Al-Bimaristan al-Arghuni, located in Bab Qinnisrin quarter, was built in 1354 by Arghun al-Kamili who represented the Mamluk sultanate in Aleppo. It is considered one of the most important traditional hospitals built in the 14th century in the Islamic world. The hospital was used as Aleppo's main health care institution with the Mamluk sultanate providing it with complete funding for medicine, instruments and research.
The hospital has a complex programmatic plan, intricate architectural elements and ornamentation. The building has distinct and separate wings to accommodate the different programs of the hospital. The main parts are the main entrance, the outpatient examination area, inpatient rooms, service area (kitchen, storage, service entrances and main bathrooms).
The main entrance is situated on the west side of the building; it is marked with large double wooden doors covered with copper plates. These doors lead into a hallway that opens onto a large room. This room functions as a filter to the other parts of the hospital; it also contains the pharmacy and storage for the medical supplies.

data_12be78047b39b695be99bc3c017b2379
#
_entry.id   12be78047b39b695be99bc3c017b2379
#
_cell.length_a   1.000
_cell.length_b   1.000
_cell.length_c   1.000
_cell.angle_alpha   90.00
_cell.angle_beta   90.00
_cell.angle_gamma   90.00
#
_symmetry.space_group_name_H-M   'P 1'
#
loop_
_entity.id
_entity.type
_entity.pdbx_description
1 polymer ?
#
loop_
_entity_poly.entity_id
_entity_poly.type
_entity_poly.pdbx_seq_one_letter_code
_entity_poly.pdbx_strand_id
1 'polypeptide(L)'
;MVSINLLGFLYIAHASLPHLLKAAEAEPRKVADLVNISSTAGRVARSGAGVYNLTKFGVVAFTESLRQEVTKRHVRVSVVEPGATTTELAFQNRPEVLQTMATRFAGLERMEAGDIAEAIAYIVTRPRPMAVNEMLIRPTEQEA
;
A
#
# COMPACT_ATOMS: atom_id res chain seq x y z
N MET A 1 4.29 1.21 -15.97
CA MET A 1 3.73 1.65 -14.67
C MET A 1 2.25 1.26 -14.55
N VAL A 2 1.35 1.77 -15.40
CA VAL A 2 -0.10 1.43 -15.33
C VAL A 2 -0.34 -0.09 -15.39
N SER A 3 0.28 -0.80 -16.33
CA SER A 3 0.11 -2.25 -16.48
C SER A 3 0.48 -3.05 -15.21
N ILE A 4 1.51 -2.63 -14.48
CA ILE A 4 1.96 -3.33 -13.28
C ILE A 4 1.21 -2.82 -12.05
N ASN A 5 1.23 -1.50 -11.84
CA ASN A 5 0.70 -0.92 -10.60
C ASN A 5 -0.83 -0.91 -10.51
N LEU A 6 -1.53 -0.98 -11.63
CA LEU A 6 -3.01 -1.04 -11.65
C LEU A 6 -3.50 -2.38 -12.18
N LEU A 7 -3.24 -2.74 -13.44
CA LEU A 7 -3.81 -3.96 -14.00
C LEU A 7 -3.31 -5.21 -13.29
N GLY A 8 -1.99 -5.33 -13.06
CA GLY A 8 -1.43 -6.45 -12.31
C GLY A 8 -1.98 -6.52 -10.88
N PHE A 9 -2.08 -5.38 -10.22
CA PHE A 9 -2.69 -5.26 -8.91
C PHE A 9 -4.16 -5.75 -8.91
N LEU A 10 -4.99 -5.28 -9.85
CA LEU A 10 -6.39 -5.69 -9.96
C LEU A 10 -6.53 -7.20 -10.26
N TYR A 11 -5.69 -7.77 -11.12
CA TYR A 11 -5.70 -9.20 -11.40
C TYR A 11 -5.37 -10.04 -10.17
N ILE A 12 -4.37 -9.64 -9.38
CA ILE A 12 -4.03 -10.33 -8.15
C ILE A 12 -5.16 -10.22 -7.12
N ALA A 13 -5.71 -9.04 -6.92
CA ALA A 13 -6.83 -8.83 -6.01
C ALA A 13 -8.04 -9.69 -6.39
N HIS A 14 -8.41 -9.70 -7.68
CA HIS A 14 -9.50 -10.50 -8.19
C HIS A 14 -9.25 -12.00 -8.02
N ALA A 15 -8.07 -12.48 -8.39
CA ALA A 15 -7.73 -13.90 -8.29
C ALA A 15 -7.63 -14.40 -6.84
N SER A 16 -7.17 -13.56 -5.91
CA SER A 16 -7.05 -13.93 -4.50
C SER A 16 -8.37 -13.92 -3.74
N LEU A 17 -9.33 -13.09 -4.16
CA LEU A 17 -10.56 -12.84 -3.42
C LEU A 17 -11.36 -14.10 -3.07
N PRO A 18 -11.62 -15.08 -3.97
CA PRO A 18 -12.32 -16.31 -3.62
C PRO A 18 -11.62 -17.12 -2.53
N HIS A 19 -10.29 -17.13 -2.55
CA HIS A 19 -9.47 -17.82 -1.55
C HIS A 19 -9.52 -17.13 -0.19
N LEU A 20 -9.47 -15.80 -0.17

The main courtyard is a large rectangular open space with a big fountain and a well. The courtyard is wrapped with peristyle that opens to the different functions. The southern side of the courtyard opens to the large iwan. This is mirrored on the northern side by a smaller iwan with a similar facade and a small hallway that leads to the larger examining/ operating rooms. The eastern and western sides open to individual rooms.
In main entrance hallway also leads to three more independent wings that are more secluded and far from the noise on the street. Each has its own smaller courtyard, individual rooms and iwan. One wing can be securely locked for isolation of contagious diseases, while another is highly secured through barred windows and limited access for the mentally ill. The main courtyard is the most open one used for the mild non-contagious cases.
The main bathrooms at the end of the hallway are shared between the three wings. The kitchen and service area are connected to this end of the hallway too and open to the street through the service entrance on the southern part of the complex. This allows easy access to the medical and food storage. Sources: